On the other hand, Type O doesn’t contain any antigens and does not affect A and B blood types. This means that if you inherit an O from your mother and an A from your father, for example, your blood type would be A. It’s also possible that two people with type A or type B blood could have a baby with type O blood if they carry the O gene.
For example, parents with AO blood could pass the O antigen to their child, creating OO (or simply O) blood. Six of these combinations (AA, AB, BB, AO, BO, OO) are called genotypes. The four blood types (A, B, AB, and O) stem from these genotypes.
Why blood type matters
Your immune system naturally contains protective substances called antibodies. These help fight infections. Usually, they defend against viruses and bacteria.
However, antibodies can also attack antigens that aren’t in your natural blood type. For example, if you have type B blood mixed with type A blood during a transfusion, your antibodies will destroy the A antigens. This can have life-threatening results, which is why medical centers worldwide have strict procedures to keep this from happening.
Keep in mind that blood types don’t always need to be an exact match to be compatible. For example, AB blood has both the A and B antigens, so a person with this type of blood can receive either type A or B blood. Everyone can receive type O blood because it doesn’t contain any antigens. This is why people with type O blood are considered 'universal donors'. However, people with type O blood can receive only type O blood.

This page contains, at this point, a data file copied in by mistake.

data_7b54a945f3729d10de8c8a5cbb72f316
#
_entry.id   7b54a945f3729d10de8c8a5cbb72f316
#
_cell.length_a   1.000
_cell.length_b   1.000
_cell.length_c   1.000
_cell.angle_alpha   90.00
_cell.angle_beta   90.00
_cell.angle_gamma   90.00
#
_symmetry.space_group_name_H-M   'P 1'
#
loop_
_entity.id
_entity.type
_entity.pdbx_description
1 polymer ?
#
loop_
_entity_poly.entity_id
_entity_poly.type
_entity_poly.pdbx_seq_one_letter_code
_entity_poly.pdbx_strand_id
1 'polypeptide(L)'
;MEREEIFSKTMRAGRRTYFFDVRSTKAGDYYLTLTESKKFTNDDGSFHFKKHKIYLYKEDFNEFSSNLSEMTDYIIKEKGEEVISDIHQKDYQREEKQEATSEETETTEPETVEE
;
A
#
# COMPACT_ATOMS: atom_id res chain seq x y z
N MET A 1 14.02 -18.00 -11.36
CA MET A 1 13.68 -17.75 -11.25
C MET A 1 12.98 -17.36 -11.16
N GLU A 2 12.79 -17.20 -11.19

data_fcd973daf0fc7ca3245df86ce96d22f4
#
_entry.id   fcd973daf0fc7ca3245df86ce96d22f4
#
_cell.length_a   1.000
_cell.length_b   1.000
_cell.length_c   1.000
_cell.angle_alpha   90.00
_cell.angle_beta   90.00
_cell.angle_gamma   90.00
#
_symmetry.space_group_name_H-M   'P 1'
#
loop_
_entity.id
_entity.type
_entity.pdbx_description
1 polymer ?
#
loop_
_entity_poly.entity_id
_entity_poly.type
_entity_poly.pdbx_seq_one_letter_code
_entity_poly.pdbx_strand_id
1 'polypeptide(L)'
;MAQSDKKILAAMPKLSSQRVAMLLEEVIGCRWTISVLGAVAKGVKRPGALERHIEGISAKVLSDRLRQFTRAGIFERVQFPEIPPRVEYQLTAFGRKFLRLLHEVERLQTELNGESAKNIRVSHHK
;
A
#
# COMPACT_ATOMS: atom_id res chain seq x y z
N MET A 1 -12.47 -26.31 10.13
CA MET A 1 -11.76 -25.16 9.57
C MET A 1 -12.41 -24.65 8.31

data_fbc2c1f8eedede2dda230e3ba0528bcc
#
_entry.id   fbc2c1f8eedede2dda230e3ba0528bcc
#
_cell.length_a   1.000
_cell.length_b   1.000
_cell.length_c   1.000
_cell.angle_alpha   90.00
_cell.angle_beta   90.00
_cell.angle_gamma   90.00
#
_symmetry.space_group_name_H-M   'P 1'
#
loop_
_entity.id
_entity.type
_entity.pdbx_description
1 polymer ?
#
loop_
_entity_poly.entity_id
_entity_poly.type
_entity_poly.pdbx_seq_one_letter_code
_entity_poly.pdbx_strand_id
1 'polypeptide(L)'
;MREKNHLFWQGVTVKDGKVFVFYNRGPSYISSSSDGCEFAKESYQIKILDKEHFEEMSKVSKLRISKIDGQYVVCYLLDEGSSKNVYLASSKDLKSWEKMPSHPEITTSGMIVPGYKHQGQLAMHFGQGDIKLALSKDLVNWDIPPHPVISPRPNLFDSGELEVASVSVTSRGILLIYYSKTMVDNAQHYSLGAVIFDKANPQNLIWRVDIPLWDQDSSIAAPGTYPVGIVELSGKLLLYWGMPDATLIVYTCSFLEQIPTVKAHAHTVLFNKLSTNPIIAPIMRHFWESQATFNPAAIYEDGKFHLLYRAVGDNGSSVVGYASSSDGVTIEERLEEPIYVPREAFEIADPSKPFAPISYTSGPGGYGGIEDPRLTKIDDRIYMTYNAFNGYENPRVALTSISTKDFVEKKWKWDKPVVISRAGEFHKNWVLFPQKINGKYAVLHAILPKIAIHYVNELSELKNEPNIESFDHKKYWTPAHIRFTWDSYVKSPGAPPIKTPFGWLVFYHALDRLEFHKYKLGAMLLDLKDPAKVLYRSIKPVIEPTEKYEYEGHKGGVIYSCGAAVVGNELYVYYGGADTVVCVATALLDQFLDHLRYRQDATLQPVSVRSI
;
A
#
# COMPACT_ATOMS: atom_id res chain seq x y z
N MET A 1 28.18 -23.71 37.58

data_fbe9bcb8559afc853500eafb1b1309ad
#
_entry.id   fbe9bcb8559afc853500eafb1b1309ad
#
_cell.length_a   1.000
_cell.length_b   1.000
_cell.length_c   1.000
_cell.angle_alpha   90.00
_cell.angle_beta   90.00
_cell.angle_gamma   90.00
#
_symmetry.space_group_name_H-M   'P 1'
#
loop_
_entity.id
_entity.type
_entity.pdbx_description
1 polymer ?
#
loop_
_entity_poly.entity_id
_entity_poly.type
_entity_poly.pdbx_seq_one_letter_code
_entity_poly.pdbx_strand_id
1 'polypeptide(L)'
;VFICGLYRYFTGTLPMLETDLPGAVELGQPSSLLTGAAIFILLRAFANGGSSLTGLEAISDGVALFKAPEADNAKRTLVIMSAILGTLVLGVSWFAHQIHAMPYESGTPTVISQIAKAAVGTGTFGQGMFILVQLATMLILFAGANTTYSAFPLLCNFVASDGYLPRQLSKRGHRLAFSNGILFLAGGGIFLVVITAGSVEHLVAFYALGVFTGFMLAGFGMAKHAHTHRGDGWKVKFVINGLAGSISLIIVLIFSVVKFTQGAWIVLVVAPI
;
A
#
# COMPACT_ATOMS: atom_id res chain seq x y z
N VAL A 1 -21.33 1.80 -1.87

When it comes to the Rh factor, people with Rh-positive blood can receive either Rh-positive or Rh-negative blood, while people with Rh-negative blood can receive only Rh-negative blood. In some cases, a person with Rh-negative blood can carry a child with Rh-positive blood, resulting in a dangerous condition called Rh incompatibility.
Out of the majority, here is a list of numerous blood bank which provide 24-hour blood bank services:
Blood banks under central government:
1. Blood Bank, A.I.I.M.S. Ansari Nagar, Ring Road, New Delhi – 110029) - 26588641/26594870.
2. Blood Bank, Safdarjung Hospital (Ring Road, New Delhi – 110029) - 26168470/26163072.
3. Blood Bank, Dr. R.M.L. Hospital (Baba Kharak Singh Marg, Connaught Place, New Delhi – 110001) - 23365581/23094959.
4. Blood Bank, Smt. Sucheta Kriplani Hospital (Connaught Place, New Delhi – 110001) - 23408271.
5. Blood Bank, C.N., A.I.I.M.S. Ansari Nagar, Ring Road, New Delhi – 110029) - 26593625/26594831.
Blood banks under Delhi government:
1. Blood Bank, L.N.J.P. Hospital (New Delhi – 110002) - 23233809/ 23231023
2. Blood Bank, G.B. Pant Hospital (New Delhi – 110002) - 23234242
3. Blood Bank, D.D.U. Hospital (Hari Nagar, New Delhi – 110069) - 5129345
Dr Asha Ojha added, “This year’s slogan, “Give blood and keep the world-beating,” aims to raise awareness during a time of crisis, reaching out to all eligible donors to contribute towards maintaining supplies of safe blood and by donating blood you can save someone’s life. Blood donation stimulates Blood Cell Production. It helps you to complete your social responsibilities.”